Phillips 66 (NYSE:PSX) has to be one of the more exciting stocks out there. It has benefited greatly from the increased production of oil in North America and the resulting increase in crack spreads. Since it was spun-off from ConocoPhillips (NYSE:COP), Phillips 66 stock has increased over 90%, raised its dividend twice, and initiated a large buyback program. Phillips 66 currently offers a $0.3125 quarterly dividend and at current prices yields about 2.0%.
On May 1, Phillips 66 reported its Q1 2013 results. The company reported an impressive quarter, with earnings increasing to $1.41B, up 127% from the $617M reported for Q1 2012. Adjusted earnings came in at $1.38B, up 80% from the $764M reported for Q1 2012. For the quarter, EPS came in at $2.23 and adjusted EPS at $2.19.
By far the best performing segment for Phillips 66 was refining, which saw its adjusted earnings surge 100% to $909M, from the $454M last year. Phillips 66 was able to achieve these results primarily from higher crack spreads from price advantaged feedstocks. Phillips 66 has been capturing the wide Canadian and Bakken crude differentials in its Central Corridor and East Coast refineries.
When looking at the Central Corridor refineries, we can easily see the effect that lower feedstock prices is having. The lower prices added nearly $14 per BBL to the spread. The realized spread in this sector is a massive $27.29 per BBL. Phillips 66 is running at near full capacity in this sector, with a 96% utilization rate this quarter.
68% of Phillips 66's US crude was advantaged, compared with only 60% last year. During the quarter, Phillips 66 processed about 563,000 of heavy crude, including 190,000 barrels per day of Canadian heavy crude, or about 12% of the total. Shale oil is now 14% of Phillips 66's feedstock, up from 2% last year. The pricier Brent-base crude fell to 32% of the feedstock, down from 48% last year.
During the quarter, Phillips 66 generated over $2.2B in operating cash flow. Excluding working capital adjustments, this drops to $1.8B. Capital spending was about $387M. The company was able to increase its cash and cash equivalents 37% to $4.8B. Phillips 66 returned $576M to its shareholders in the quarter via $194M in dividends and $382M share repurchases. Since its spinoff, Phillips 66 has already raised its quarterly dividend twice, from an initial $0.20 per share to the current $0.3125 per share. Phillips 66 has in place a $2B share repurchase program, of which about $1.37B is remaining.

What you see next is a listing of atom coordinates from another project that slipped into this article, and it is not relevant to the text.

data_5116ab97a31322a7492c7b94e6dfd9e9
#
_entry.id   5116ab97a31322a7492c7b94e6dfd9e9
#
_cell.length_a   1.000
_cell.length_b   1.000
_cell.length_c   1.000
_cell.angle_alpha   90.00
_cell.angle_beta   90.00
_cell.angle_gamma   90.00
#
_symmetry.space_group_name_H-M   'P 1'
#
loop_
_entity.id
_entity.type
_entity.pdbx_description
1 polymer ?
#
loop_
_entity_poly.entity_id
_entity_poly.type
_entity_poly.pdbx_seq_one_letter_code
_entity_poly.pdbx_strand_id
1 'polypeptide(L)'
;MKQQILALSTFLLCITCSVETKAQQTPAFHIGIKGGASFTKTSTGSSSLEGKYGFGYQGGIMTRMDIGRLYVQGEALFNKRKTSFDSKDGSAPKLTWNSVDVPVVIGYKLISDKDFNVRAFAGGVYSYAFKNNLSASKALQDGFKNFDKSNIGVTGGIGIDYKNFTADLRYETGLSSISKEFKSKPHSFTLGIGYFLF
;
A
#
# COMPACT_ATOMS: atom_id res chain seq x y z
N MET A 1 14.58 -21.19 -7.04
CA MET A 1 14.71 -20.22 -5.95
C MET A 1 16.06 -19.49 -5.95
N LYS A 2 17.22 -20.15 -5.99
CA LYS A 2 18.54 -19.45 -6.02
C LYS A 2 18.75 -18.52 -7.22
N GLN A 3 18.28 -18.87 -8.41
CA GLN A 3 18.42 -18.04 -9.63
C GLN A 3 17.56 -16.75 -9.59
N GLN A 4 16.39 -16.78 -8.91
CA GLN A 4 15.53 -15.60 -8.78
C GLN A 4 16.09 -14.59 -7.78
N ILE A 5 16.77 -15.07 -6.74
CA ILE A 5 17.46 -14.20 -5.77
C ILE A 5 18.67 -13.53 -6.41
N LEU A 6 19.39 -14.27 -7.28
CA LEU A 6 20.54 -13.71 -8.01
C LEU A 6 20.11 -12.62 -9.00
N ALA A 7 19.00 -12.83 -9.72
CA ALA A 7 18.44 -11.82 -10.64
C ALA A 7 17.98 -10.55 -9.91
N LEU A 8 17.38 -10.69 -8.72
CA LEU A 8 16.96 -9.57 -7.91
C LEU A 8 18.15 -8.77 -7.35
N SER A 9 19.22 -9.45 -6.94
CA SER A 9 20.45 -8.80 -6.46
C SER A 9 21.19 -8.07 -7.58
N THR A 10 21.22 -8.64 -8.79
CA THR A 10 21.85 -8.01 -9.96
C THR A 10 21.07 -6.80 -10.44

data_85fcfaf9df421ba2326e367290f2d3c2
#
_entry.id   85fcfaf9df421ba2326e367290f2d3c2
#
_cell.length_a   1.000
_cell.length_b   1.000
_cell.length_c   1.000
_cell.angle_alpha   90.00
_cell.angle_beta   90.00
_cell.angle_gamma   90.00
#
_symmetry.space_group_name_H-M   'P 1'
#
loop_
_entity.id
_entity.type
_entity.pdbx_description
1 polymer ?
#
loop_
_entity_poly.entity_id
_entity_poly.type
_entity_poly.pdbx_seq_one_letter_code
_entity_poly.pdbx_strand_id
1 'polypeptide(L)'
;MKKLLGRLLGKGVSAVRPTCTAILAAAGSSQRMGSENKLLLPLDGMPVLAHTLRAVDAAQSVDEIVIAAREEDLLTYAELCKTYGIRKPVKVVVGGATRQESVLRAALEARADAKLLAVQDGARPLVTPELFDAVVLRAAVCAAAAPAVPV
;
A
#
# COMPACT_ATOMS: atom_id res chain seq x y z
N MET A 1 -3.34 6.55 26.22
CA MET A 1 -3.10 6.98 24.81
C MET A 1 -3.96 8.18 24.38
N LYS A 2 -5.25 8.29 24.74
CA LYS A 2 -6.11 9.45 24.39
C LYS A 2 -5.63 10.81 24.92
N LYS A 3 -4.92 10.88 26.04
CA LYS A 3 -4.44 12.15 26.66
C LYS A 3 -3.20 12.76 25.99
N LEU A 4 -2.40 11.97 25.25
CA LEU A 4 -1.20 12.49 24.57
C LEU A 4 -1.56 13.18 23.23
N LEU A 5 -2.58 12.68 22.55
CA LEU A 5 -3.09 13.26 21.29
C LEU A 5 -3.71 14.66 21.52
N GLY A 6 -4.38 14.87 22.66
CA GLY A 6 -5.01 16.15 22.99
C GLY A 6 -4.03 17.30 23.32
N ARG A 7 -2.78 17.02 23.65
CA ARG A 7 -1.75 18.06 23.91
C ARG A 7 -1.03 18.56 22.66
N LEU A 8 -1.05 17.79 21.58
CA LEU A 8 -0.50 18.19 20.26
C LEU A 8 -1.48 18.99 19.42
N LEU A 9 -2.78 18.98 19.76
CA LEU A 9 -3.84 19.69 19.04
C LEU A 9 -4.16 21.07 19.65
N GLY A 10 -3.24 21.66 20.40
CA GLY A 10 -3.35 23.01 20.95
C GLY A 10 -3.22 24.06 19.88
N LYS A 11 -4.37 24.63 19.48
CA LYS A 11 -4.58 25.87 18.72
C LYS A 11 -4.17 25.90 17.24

If one were to annualized Phillips 66's Q1 EPS, the PE ratio for the company would be a modest 7.0. Phillips 66 stock is hardly expensive at current prices. While crack spreads have weakened recently, they are still near historic levels.
In its short history, Phillips 66 has shown itself to be an extremely shareholder friendly company, with large share buybacks and dividend increases. It has also shown impressive EPS growth. This combination makes Phillips 66 a solid pick for any portfolio.
Disclaimer: The opinions in this article are for informational purposes only and should not be construed as a recommendation to buy or sell the stocks mentioned. Please do your own due diligence before making any investment decision.
Disclosure: I am long COP, PSX, NTI. I wrote this article myself, and it expresses my own opinions. I am not receiving compensation for it (other than from Seeking Alpha). I have no business relationship with any company whose stock is mentioned in this article.